Embezzle is probably too strong a word to use here, but the intended inference is that donating to a charity ought to be a well researched decision and may not be as straightforward as one might imagine. Muslim charity is an extraordinarily lucrative industry, unique in that immense amounts of wealth attract negligible calls for accountability and transparency from its donors. This then, unfortunately, also attracts poor practice, and so in an internet-information age that facilitates accountability and transparency, it is a mandatory, extra responsibility on the donor to demand it.

To illustrate just how attractive an industry this is, according to Charity Choice, a self appointed charity directory, it is estimated that there are 1,369 “Islam Charities” in the UK.

Each one of these charities no doubt has a compelling story to tell for the good it is trying to achieve. But each one also has its costs: staffing costs, support costs, governance costs, accounting costs and in general most significantly, its fund raising costs.

The more these charities overlap, the more there is a duplication of these costs and the less there is available to return to the ultimate, deserving target for that donation.

A discussion of how to go about choosing a charity to support, a “Guide to Giving” so to speak, is a larger subject worth exploring elsewhere, but it might be worth making a few a few simple observations here.

If one were to choose between several charities which pretty much do the same thing, international relief for instance, it is worth comparing their cost structures, and favouring the most efficient. They vary immensely.

It stands to reason that it is much easier to validate the work of charities working in the UK than it is to validate the work of charities working abroad. Talking to anyone working within the charity space might help in understanding examples of good versus poor practice.

Although campaigns for the terrible plight of people suffering abroad are compelling, the sad reality is that rumours of malpractice do surface. These can take the shape of ‘money dumping’ which is when a campaign attracts more money than a project budget, in which case the money is dumped on any associated project irrespective of control or cost; or water wells drilled in faraway countries where a photo is taken of the well and sponsor’s plaque, before the sponsors plaque is replaced with another for the next photo; or earthquake shelters built as promised until a photo is taken for proof after which it is immediately dismantled by locals to sell on. Rumours are just that, and should never be depended upon for a decision, but it is important to have some understanding of the parameters within which to assess a charity, given the immense spiritual responsibility that goes along with giving.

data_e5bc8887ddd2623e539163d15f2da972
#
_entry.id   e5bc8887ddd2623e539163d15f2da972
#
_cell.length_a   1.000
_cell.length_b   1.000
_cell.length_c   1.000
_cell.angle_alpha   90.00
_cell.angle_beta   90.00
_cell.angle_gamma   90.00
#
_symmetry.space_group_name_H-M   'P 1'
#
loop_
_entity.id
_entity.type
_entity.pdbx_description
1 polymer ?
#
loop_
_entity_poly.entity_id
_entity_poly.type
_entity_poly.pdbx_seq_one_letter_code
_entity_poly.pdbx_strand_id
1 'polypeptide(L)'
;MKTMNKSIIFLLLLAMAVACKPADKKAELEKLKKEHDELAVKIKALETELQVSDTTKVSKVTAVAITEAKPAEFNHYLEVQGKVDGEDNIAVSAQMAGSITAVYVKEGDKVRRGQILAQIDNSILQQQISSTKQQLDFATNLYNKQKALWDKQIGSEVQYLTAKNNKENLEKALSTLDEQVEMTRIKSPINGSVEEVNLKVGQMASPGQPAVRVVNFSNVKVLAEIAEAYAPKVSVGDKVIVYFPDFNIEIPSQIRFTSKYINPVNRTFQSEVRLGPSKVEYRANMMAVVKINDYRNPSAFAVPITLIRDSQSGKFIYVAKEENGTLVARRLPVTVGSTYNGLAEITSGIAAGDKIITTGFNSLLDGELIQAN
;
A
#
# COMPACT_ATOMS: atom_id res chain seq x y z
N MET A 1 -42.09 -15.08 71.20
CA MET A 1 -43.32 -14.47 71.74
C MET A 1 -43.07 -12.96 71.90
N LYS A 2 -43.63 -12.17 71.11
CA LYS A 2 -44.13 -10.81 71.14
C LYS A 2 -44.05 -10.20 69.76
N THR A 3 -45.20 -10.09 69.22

To answer the second question directly, not all charities are problematic, of course. Some international charities such as the largest muslim charity in the UK, Islamic Relief, have been awarded rare industry accolades for their exceptional transparency, and are reputed highly enough to be a part of the Disasters Emergency Committee (DEC). There are relatively few UK-only oriented charities, but the National Zakat Foundation is by far and away the largest of the mainstream institutions with excellent transparency and leadership.

To conclude, the British Muslim community should be proud that despite being from amongst the most impoverished communities in the UK, they are by far and away the most generous when it comes to charity. It is a critical responsibility for every charity giver to be acutely aware of the needs around them, and to ensure that their charitable obligations are met on the one hand, and that on the other, they hand over their donations to institutions which will honour that responsibility and treat it with the respect it deserves.

Faeem Raza is an independent scholar with a research interest in the charity sector. He has thirty five years of experience as a Strategy Consultant.